Level 1. The participant views the quiet street scene in the absence of any action. The events are viewed from an urban Israeli sidewalk, near a café, across the street from a bus stop
Level 2. A bus appears and approaches the bus stop, but there is no explosion.
Level 3. The bus arrives at the bus stop and explodes; the bus is seen to be burning, there is smoke and shattered glass on the street, but there are no accompanying sound effects.
Level 4. This level is the same as Level 3, except with the addition of sounds of the bus exploding, people screaming and crying, as well as police sirens and reflections of flashing police-car lights (police car is not visible to participants) but in this level it is clear to see that there has already been some victims injured in a car accident.
In this study with healthy participants the level of distress increased with each level. This suggests that BusWorld may prove to be a valuable medium for providing graded exposure for individuals suffering from PTSD originating from suicide bus bombings.
It has already been tried with survivors of the 9/11 attack on the World Trade Center:
a graded immersive simulation of the events of September 11, 2001, at the World Trade Center in Manhattan.
This has been studied in a controlled trial with a waiting list group. The VRE was more efficacious in reducing PTSD symptoms.
PTSD, Soldiers and War In a recent article in British Medical Journal it is concluded that an association was found between deployment for more than a year in the past three years and mental health that might be explained by exposure to combat. In other words: Personnel who were deployed for 13 months or more in the past three years were more likely to fulfil the criteria for post-traumatic stress disorder, scored worse on the general health questionnaire, and have multiple physical symptoms. PTSD is frequent among soldiers exposed to combat.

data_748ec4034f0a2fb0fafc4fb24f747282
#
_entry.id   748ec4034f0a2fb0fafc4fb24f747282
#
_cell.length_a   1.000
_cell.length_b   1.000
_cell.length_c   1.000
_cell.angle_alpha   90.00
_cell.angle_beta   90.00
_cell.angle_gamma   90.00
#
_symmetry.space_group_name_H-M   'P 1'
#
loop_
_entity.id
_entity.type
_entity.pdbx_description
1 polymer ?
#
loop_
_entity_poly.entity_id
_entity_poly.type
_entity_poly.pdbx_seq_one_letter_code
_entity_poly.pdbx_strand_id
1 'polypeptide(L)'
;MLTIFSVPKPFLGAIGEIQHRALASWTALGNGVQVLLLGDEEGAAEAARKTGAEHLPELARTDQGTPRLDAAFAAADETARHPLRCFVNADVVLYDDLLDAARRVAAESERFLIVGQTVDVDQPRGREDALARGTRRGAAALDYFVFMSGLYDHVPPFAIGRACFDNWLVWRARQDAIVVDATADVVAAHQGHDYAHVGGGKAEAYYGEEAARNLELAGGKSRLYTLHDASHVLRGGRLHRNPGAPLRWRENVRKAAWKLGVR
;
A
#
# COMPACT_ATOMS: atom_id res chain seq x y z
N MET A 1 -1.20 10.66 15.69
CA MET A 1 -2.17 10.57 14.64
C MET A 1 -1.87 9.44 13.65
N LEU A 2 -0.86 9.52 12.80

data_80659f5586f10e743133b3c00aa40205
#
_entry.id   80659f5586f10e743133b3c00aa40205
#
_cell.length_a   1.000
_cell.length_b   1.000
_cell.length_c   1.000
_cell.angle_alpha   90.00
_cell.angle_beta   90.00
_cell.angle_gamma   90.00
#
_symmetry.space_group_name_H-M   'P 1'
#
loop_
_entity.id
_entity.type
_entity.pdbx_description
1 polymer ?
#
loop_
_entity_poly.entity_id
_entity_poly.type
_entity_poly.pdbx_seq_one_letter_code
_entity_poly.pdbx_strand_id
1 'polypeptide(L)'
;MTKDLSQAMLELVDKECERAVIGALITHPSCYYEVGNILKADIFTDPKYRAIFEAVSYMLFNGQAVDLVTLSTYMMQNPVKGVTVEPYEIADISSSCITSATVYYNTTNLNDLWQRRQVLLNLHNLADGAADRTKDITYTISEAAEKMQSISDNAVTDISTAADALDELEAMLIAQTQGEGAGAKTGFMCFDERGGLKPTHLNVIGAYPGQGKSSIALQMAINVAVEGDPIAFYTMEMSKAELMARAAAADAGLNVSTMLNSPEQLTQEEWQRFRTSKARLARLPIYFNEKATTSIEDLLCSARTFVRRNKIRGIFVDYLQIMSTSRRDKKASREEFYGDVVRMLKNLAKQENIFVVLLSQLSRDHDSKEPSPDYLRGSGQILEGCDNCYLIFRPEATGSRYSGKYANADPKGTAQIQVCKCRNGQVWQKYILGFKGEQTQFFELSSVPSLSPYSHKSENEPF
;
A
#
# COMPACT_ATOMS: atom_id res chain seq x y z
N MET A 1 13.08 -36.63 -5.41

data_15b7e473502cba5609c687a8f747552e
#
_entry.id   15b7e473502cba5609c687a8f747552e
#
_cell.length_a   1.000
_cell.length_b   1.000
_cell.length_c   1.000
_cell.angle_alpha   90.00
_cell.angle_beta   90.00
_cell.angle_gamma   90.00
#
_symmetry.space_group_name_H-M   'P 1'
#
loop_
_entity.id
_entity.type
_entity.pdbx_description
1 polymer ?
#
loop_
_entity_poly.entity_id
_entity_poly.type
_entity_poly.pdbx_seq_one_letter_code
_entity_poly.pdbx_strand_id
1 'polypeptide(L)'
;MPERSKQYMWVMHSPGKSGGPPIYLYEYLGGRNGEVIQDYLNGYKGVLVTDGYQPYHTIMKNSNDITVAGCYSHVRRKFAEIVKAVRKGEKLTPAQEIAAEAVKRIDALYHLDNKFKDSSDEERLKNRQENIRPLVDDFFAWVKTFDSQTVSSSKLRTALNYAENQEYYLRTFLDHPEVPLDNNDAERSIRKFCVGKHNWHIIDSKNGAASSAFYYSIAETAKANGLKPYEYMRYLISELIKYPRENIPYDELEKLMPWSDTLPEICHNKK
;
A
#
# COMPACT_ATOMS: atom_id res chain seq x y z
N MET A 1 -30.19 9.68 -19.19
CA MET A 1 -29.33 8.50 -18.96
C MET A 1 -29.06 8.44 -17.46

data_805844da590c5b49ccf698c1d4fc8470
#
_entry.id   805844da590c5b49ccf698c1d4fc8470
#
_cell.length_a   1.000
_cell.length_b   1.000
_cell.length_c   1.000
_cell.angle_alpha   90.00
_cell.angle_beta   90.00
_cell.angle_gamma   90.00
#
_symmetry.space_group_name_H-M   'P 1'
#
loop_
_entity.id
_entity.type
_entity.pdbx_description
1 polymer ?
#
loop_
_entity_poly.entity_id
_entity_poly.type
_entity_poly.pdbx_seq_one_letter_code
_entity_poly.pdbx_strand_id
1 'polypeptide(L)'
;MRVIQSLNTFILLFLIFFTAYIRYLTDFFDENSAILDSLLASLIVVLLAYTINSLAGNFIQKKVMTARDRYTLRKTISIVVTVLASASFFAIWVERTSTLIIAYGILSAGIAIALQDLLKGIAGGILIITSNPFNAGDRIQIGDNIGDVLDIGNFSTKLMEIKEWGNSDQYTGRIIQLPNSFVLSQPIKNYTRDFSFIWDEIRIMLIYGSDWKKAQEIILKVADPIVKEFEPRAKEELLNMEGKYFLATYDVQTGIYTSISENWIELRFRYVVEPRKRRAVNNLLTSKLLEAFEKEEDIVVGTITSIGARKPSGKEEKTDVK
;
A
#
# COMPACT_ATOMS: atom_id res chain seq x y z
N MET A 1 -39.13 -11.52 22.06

Virtual Reality Exposure Therapy with PTSD in soldiers
Our group exercise sessions with our physical therapists draw on a range of rehabilitative techniques including strength & conditioning, functional movement and Pilates. Your physiotherapist will take a full history and conduct an assessment to include or exclude directional based exercises in your program. The result is an exercise program tailored to your clinical needs. Utilising a reformer and trapeze table, strengthening and lengthening can be achieved often without aggravation of the injury due to the low impact on the hips, knees and back. Our group exercise sessions are more than a generic exercise class, providing you with therapeutic intervention for your musculoskeletal condition.